The Englishman's Daughter: A True Story of Love and Betrayal in World War I - Ben Macintyre, Samantha Bruce-Benjamin It is clear this book is written by a journalist rather than a novelist. Wouldn’t you clearly recognize the difference between the words of a novel and those found in a newspaper? A newspaper article relates fact and number and dates. It states the people and places involved. You are told what happens. That is how this book is written. This book is based on official documents, letters, diaries and newspaper articles. Extensive research lies behind its content. The facts related are about the villagers of Villeret which during WW1 hid seven British soldiers. Three escaped to Britain. Someone betrayed these men. The remaining four were captured and killed. This was in 1916. Villeret is located where the Battle of the Somme raged. The battle, the movement of the front, the numbers killed and such statistics are related. These events are presented in a dry manner. The use of gas is described with these words:

Germany launched the first successful chlorine-gas attack in April, north of Ypres, sending a ten-foot-high cloud of lethal lichen-green vapour into the opposite trenches.. Thousands coughed themselves to death. The use of chlorine by the GermanStinkpioniere units was followed by asphyxiating phosgene gas, carbon oxychloride , treacherously invisible and twenty times more deadly. Phosgene did not kill immediately. Death came painfully by drowning, after the victim had retched up several pints of yellow mucus, the much praised phlegm of the British soldier turned lethally against him. (page 102)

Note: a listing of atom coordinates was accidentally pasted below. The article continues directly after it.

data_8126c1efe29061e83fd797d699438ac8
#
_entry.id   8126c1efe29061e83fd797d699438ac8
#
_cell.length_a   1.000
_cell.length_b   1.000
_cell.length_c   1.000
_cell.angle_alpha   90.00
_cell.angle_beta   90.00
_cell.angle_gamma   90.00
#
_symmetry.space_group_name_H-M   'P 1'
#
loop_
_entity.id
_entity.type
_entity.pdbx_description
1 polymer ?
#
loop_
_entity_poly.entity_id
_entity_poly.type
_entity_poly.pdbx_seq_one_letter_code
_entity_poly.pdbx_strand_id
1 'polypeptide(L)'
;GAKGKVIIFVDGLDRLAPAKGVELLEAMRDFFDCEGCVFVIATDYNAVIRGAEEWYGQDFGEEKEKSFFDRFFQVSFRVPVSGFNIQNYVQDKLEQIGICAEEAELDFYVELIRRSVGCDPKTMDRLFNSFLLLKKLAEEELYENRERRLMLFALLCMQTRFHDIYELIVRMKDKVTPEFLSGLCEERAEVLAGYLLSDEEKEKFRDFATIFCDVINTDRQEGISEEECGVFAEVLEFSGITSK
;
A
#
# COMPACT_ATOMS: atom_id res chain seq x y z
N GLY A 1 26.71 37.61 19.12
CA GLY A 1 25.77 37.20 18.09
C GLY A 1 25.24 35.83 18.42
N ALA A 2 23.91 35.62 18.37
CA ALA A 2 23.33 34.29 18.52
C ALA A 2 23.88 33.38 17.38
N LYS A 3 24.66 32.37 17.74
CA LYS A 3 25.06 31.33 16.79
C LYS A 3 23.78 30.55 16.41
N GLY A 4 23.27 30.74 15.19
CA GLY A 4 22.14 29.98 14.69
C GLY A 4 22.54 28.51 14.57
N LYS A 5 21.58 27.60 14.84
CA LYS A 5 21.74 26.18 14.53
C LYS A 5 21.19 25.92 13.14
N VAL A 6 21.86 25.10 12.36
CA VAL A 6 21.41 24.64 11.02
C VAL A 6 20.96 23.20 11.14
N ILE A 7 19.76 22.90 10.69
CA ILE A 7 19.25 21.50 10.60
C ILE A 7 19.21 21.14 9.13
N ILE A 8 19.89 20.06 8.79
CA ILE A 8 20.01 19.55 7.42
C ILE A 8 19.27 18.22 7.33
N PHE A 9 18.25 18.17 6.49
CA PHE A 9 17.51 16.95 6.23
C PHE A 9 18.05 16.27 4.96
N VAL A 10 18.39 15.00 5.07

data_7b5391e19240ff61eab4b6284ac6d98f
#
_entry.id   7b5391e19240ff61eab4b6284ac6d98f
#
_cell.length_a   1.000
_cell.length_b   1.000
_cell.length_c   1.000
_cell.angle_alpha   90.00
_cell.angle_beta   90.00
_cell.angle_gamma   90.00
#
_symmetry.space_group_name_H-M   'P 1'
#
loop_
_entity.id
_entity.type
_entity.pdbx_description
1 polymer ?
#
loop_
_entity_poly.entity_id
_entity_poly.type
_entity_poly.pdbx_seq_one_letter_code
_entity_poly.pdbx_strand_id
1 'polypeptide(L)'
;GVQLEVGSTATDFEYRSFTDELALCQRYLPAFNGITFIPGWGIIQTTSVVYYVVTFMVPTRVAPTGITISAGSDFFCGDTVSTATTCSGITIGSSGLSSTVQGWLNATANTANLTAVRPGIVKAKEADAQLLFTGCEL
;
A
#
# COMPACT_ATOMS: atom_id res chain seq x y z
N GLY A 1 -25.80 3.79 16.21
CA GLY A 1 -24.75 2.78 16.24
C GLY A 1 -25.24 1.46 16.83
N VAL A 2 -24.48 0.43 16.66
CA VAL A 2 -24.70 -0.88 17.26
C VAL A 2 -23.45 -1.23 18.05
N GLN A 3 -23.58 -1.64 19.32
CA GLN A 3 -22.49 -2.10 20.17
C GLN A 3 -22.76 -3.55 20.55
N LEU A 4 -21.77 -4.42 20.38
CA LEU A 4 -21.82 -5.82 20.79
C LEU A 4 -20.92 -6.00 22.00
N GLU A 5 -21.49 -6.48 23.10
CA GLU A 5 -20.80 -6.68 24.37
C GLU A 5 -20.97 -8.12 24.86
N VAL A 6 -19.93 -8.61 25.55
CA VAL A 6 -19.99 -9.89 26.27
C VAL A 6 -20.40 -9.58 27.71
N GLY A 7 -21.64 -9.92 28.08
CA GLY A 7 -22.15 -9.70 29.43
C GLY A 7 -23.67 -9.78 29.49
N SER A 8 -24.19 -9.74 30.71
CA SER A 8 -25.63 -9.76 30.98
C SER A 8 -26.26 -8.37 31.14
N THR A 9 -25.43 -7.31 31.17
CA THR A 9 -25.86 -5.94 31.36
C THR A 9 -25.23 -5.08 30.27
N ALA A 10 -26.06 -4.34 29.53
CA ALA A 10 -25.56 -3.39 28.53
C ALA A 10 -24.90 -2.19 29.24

I compare these lines with the heart-wrenching portrayal of the men fighting in the trenches as the gas engulfs them in A Long Long Way. In Sebastian Barry’s book you are torn apart. In Macintyre’s you are interested. There is a huge difference. I am annoyed when the cover shows a quote from the Washington Times : “wrenching… thoroughly captivating …reminds one of the novels of Michael Ondaatje.” This book is clear and interesting, but not captivating or wrenching and I see no comparison to Ondaatje’s writing. It is a good book about the fighting around the Somme and what happened in one village in this area. One of the hidden British soldiers does fall in love with a woman of the village and they do have a child, but this is not a love story and one scarcely empathizes with any of the characters.

Only at the end of the book is one gripped by the story. Who could have betrayed these men? This is discussed in the last chapter. Here it is difficult to put the book down. The reasoning is clear and convincing. And you really do want to know.

The book does have two excellent maps and numerous black and white photos!

A good book about WW1 and the fighting on the Western Front. Interesting and well researched, but to use adjectives such as passionate and wrenching is to stretch it. Only the last chapter reads like a gripping mystery.